You can’t compare your hourly wage on these kind of things because they are apple against oranges. Say if you are a wage/salary earner making \$40/hour on your 8 hour/day job. You want a maid to come to your home and help you to clean for \$15/hour. \$40 vs. \$15, or even \$35 after tax vs. \$15 seems to be so easy to decide. But they are not comparable at all. You need to compare your opportunity cost of those time when you actually doing cleanings (on weekends), rather than the time when you are in your cubical with shirt and tie. After all, can you skip one hour of your regular 8 hour day job and go home and clean? Probably not.

So what is your worth when you are home cleaning on a Friday afternoon? It depends. What will you do if you don’t have to clean? Slake off? Take an extra nap? Playing with kids? Going out and have some fun (now you are actually losing money by those hours).

Unless you use those freed up time to do some extra works. For example, building your own blogs or side gigs to generate more cash. So, opportunity cost really means you literally maximize your potentials to replace those specialized jobs that you don’t necessarily do well anyhow. But procrastinating without realizing your potential really can’t be counted (or rather, should be counted at \$0/hour).

Another issue for most people who choose to change oils and do other choirs is that they simply don’t have the disposable income to outsource those things. When you really have no money to hire a maid, what do you do? Clean your own stuff. Or, even better, take a nap.

20. Dan says:

This is the kind of mathematical premise that my high school math teacher would attribute to a “meticulous moron”. In other words, a very logical sounding premise which is completely wrong. The only things which should factor into this kind of money-saving decision is a.) do I have the time? & b.) can I do the job competently? Obviously both of these questions are somewhat subjective, and there is no standard formula to apply to everyone.

21. Tom says:

I like Nick’s calculation for your hourly wage:

http://www.punny.org/money/putting-a-hard-dollar-figure-on-your-time/

And yes, Jiffy Lube does have some horrible stations, but there also some very good honest stations out there. I just got my oil changed from a Jiffy Lube the other day and they showed my my old oil filter, showed me the oil dip stick and went over everything with me. Check angie’s list for recommendations, that is a great website.

22. Good Post.

I wouldn’t be surprised if your feelings change more with time. In our 20s we would never hire to do anyone to do anything (we actually made more money as we both worked then – six figures). But we were used to being broke and doing things ourselves.

Now we’ve had kids for a few years and our time has become so much more valuable. We outsource a lot. For example, we hired a gardener a few years ago to take care of the lawn – BEST thing we ever did. 5 years before I would have never been able to justify that expense. I would roll my eyes at all our neighbor’s gardeners. LOL. Funny how things change.

The thing for us though is though I am salaried I also get paid overtime. & I don’t have a long commute, stuff like that. So I only have to work 2 hours a week to pay the gardener (OT if I like) and believe me it saves me a LOT more time than that. But more importantly I will enjoy my time at work 10 times more than doing yardwork. I just HATE it. Which is another factor. It allows me more time to do what I enjoy; less time doing that which I do not enjoy.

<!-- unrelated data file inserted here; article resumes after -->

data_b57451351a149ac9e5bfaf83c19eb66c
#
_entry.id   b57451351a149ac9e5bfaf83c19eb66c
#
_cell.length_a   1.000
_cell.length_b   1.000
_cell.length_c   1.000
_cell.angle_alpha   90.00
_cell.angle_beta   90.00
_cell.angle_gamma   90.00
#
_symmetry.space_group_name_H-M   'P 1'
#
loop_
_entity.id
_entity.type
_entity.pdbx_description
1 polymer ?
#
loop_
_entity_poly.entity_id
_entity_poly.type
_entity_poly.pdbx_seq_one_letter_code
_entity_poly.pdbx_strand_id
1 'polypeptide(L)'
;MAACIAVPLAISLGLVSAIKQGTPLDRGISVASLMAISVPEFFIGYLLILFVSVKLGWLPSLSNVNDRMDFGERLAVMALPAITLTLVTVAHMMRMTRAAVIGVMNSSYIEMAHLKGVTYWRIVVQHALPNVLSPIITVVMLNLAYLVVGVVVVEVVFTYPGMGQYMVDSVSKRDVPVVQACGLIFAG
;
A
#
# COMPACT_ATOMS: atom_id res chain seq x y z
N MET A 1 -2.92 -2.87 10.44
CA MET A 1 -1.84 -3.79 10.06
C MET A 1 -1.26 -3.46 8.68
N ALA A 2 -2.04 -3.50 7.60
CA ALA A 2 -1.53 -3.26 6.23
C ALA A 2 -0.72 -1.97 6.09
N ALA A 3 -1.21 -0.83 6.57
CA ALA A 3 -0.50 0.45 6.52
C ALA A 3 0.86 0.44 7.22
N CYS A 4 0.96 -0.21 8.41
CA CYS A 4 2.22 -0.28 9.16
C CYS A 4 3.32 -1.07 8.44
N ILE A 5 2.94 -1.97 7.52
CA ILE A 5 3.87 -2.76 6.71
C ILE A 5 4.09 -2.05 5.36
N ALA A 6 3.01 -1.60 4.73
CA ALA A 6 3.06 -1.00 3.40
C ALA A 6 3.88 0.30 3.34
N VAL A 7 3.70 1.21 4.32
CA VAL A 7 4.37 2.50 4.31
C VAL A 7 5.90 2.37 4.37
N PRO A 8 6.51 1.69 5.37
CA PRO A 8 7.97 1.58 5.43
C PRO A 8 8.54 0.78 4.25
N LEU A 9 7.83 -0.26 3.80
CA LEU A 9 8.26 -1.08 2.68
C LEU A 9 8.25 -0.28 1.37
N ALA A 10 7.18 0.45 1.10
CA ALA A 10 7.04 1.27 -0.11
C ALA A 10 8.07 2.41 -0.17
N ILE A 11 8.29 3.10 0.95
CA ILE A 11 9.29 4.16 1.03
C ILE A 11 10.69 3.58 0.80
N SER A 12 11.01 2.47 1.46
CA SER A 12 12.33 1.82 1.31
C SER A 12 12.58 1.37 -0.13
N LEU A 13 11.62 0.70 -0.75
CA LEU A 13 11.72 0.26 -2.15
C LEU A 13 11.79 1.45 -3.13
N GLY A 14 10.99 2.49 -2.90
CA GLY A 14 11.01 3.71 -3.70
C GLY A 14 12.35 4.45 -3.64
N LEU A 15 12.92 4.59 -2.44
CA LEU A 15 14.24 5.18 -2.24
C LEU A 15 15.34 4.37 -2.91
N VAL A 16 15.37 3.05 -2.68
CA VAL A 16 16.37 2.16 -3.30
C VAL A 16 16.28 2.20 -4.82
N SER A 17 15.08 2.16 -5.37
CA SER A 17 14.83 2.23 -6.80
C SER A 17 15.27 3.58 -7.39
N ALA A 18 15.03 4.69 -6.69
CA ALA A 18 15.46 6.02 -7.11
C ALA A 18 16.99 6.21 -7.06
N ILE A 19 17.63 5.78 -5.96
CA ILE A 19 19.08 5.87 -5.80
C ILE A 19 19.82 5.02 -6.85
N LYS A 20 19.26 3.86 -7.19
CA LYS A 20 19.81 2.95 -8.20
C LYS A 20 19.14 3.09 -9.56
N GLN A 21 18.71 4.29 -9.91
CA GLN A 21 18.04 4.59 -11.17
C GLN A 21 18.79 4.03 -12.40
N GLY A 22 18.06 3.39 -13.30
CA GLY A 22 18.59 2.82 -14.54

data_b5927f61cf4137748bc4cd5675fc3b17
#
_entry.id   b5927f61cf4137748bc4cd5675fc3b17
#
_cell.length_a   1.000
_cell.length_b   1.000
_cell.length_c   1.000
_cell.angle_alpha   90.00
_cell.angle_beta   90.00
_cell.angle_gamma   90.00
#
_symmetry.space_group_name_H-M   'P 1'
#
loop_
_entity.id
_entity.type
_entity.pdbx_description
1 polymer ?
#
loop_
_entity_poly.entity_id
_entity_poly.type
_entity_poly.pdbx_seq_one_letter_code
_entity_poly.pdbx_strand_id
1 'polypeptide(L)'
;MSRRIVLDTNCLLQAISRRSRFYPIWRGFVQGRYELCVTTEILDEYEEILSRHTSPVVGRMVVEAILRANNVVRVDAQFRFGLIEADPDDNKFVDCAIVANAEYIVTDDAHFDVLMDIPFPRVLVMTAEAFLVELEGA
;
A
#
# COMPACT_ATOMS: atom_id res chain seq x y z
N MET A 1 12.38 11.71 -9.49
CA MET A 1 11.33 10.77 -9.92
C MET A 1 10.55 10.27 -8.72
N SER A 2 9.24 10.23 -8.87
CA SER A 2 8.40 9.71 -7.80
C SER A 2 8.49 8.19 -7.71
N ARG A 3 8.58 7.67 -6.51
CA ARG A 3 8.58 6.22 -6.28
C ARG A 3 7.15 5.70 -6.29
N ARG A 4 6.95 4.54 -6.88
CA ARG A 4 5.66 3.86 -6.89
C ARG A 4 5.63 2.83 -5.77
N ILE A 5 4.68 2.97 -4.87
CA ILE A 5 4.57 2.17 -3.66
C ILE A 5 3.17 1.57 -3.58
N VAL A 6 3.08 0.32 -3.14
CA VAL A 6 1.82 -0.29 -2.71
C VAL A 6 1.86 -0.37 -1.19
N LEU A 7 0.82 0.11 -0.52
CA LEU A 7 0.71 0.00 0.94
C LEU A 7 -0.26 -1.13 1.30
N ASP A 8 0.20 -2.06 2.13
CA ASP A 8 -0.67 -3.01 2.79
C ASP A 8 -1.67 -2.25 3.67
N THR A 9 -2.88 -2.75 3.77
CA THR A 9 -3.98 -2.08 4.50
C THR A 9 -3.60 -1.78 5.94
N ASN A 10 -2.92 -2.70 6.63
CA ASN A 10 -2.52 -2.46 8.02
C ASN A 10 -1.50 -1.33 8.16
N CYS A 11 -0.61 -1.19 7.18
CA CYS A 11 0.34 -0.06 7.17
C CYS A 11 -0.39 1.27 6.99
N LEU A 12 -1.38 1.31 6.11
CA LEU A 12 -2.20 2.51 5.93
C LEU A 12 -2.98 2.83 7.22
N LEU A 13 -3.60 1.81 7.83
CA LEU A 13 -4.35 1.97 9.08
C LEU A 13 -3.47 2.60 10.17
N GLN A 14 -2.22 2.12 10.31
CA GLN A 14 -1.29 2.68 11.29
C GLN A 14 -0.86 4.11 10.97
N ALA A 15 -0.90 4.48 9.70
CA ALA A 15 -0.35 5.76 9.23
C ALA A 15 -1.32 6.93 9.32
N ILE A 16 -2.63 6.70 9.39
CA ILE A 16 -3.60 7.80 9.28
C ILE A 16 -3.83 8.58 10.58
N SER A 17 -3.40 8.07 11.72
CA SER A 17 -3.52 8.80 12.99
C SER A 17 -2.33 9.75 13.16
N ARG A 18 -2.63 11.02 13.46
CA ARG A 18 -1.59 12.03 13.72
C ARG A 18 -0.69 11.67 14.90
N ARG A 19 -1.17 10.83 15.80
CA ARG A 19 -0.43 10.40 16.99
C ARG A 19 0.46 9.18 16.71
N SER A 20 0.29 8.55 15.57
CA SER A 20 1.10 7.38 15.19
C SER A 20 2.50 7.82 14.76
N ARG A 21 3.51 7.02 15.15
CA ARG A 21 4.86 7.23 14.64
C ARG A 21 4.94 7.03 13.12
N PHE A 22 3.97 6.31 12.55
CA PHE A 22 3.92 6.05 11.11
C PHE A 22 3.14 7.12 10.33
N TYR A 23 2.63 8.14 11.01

Plus, this was just looked on as a temporary expense, while the kids were young. As they age, we will make the yard work a team effort. But when they were infants, my time was more valuable, since yard work time took time away from them.

I don’t look at any of these kind of splurges as permanent or long-term, and I think that helps immensely. If I made less money I couldn’t justify the gardener. He’s first on my list to lay off if times are bad, etc. & like I said, when the kids are older, I doubt we’ll keep him around anyway. I don’t mind doing yard work if I have some help, and I want to teach my kids to be self sufficient.

Likewise, I grew up in a house where my dad insisted on doing EVERYTHING (he grew up very poor). I think my parents did a bad job on some things, like tile work we had to rip out and redo a couple of years later. & with time his wage has gotten so high, the idea just got more and more ridiculous. Just pay someone to do it right!!! Since I am not very handy, I rather pay someone to “do it right” anyway. I think my folks tend to be a little pennywise/pound foolish in that regard. But at least my dad enjoys the work. If he enjoys it, more power to him. I don’t enjoy it and that makes my time that much more valuable.

23. P.S. Hehe – I hear you on the oil change – my dad thinks I am crazy to go to JL and I think he is crazy to do it himself.. Though honestly, if I were laid off, I would do it myself too. But with a good paying job I see the whole thing an utter waste of time since I can pop by jiffy lube on the way home for a few minutes to get an oil change. I don’t have to ruin my clothes, spend twice as long doing it myself, shop for the oil/filter, and figure out how to dispose of the oil. \$30 well spent if you ask me.

But I would do all those things if I had no money. Indeed. & that is exactly why my parents got in the habit, long ago, of just doing it themselves.

But yeah, that is one my dad and I disagree on today. He would never pay anyone to do something so “simple.” I wouldn’t want to waste my time with something so simple and cheap to outsource.